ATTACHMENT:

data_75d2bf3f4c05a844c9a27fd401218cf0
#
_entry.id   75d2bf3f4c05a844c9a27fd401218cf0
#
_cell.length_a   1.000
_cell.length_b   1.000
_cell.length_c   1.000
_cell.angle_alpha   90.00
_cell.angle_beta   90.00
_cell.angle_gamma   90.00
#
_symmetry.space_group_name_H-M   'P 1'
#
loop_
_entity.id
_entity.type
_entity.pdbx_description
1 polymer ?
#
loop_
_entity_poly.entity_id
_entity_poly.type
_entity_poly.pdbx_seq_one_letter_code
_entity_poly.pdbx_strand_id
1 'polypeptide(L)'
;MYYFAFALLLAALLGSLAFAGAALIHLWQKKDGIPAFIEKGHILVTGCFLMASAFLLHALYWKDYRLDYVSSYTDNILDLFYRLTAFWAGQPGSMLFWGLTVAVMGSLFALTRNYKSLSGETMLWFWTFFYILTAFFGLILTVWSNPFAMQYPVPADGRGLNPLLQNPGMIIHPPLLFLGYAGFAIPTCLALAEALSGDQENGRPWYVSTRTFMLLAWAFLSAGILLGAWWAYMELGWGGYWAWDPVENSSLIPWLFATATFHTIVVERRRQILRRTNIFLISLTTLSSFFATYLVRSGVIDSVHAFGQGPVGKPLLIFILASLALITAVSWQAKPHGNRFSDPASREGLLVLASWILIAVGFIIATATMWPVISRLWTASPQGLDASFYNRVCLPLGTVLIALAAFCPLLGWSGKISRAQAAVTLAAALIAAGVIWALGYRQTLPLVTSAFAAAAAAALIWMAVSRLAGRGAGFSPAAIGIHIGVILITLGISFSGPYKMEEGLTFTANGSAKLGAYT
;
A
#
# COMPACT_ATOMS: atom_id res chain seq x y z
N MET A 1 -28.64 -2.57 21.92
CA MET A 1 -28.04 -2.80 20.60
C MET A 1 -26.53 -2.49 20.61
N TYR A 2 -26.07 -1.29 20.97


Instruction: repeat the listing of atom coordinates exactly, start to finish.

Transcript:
data_75d2bf3f4c05a844c9a27fd401218cf0
#
_entry.id   75d2bf3f4c05a844c9a27fd401218cf0
#
_cell.length_a   1.000
_cell.length_b   1.000
_cell.length_c   1.000
_cell.angle_alpha   90.00
_cell.angle_beta   90.00
_cell.angle_gamma   90.00
#
_symmetry.space_group_name_H-M   'P 1'
#
loop_
_entity.id
_entity.type
_entity.pdbx_description
1 polymer ?
#
loop_
_entity_poly.entity_id
_entity_poly.type
_entity_poly.pdbx_seq_one_letter_code
_entity_poly.pdbx_strand_id
1 'polypeptide(L)'
;MYYFAFALLLAALLGSLAFAGAALIHLWQKKDGIPAFIEKGHILVTGCFLMASAFLLHALYWKDYRLDYVSSYTDNILDLFYRLTAFWAGQPGSMLFWGLTVAVMGSLFALTRNYKSLSGETMLWFWTFFYILTAFFGLILTVWSNPFAMQYPVPADGRGLNPLLQNPGMIIHPPLLFLGYAGFAIPTCLALAEALSGDQENGRPWYVSTRTFMLLAWAFLSAGILLGAWWAYMELGWGGYWAWDPVENSSLIPWLFATATFHTIVVERRRQILRRTNIFLISLTTLSSFFATYLVRSGVIDSVHAFGQGPVGKPLLIFILASLALITAVSWQAKPHGNRFSDPASREGLLVLASWILIAVGFIIATATMWPVISRLWTASPQGLDASFYNRVCLPLGTVLIALAAFCPLLGWSGKISRAQAAVTLAAALIAAGVIWALGYRQTLPLVTSAFAAAAAAALIWMAVSRLAGRGAGFSPAAIGIHIGVILITLGISFSGPYKMEEGLTFTANGSAKLGAYT
;
A
#
# COMPACT_ATOMS: atom_id res chain seq x y z
N MET A 1 -28.64 -2.57 21.92
CA MET A 1 -28.04 -2.80 20.60
C MET A 1 -26.53 -2.49 20.61
N TYR A 2 -26.07 -1.29 20.97